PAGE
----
"Your attitude should be the same as that of Christ Jesus... he humbled himself..." (Phil 2:5,8)
Pride is a universal intrapersonal enemy in the life of every human being to be fought with resolve and defeated . It starts early in child development as autonomy is explored for the first time. But, like the "sweet tooth," it must be held in check, tamed before it destroys a life. Every person made in the image of God has the right to, head held high, look every other person in the eye. But this does not mean being prideful.
"Where there is strife, there is pride, but wisdom is found in those who take advice." (Prov 13:10 TNIV)
Pride leads to closed hearts and heads. It builds walls in relationships - often injuring the people we love the most. It fuels anger and grudges. It keeps us from learning from other people, destroying the synergistic value of human community.
The Disney theme parks are designed, built and maintained by a group called the Imagineers. Their highest principle comes straight from Walt Disney: Everyone has a voice, everyone has useful thoughts and ideas. With that mentality, they have tapped the minds of engineers, children, doctors, parents, and custodians - anyone who might have a stake in the end product - and constructed the most effective entertainment experiences in the world. It takes humility, but it is how we were made to live together in community.
Good illustration: A professor of mine in grad school tells of when he was working on his PhD - a Greek scholar - translating texts that most scholars had never even seen before. He was teaching a Sunday school class and brought up a nuance on a Greek verb. An elderly woman at the back of the class raised her hand and corrected him. He looked up what she suggested when he got back to his office and realized she was right. When he asked her how she knew, she told him she had been widowed for about 40 years and wanted to spend her extra time understanding the Bible better. She got a Greek primer and taught herself Greek - and had been studying ancient Greek consistently for 40 years. Without a high school degree - yet reading at the level of a Greek scholar - she taught a scholar the value of humility. My professor used this illustration to teach us that everyone has a voice - and to listen.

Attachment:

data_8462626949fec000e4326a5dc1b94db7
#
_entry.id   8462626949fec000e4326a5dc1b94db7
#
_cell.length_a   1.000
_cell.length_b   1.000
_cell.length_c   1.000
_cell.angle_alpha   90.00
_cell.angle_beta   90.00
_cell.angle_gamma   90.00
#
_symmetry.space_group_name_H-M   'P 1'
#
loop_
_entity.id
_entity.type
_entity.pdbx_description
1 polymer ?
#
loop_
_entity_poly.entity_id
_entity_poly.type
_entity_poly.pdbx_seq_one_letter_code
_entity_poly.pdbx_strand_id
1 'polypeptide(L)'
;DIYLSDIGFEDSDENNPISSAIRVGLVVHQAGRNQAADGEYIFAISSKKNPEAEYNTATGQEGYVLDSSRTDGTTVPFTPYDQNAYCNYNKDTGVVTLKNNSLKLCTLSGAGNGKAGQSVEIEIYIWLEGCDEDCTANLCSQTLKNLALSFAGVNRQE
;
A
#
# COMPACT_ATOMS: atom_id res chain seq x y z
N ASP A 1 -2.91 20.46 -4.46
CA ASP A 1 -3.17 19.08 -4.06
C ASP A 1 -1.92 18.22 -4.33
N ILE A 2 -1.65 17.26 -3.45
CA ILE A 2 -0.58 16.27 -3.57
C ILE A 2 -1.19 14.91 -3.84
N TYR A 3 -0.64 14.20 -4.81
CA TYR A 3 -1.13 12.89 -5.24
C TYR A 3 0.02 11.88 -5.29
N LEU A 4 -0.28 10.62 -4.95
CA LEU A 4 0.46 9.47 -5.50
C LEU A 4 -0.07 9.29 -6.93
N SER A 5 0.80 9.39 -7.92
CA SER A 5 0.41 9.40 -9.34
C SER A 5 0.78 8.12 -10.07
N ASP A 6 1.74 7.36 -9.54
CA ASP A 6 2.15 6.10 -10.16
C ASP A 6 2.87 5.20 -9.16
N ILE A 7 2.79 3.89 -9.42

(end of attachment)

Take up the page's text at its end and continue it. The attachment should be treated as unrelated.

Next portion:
"Before a downfall the heart is haughty, but humility comes before honor." (Prov 18:12 TNIV)
"Humble yourselves before the Lord, and he will lift you up." (James 4:10 TNIV)
Sometimes the most difficult humility for some is to humble ourselves to God. There are commands in scripture that don't make sense to us or match our perspective. In a culture where we like to mold and shape our own life experience, the prospect of someone else - i.e. our creator - making demands upon our lives rubs us wrongly.
From the life of Jesus, what helps me is to see his example praying to God in the garden before he was crucified. He prayed, "...yet not as I will, but as you will." (Mat 26:39 NIV)
It seems to me that humility is saying, "It's not about me. It's about you." To our friends, enemies, family, and especially to God. In our humility and dependence upon God comes a promise that "...he may lift you up in due time." (1 Pet 5:6)
Humility breaks down walls, opens dialogue, heals wounds and promotes true community for which we are created.
Humility is part of the solution.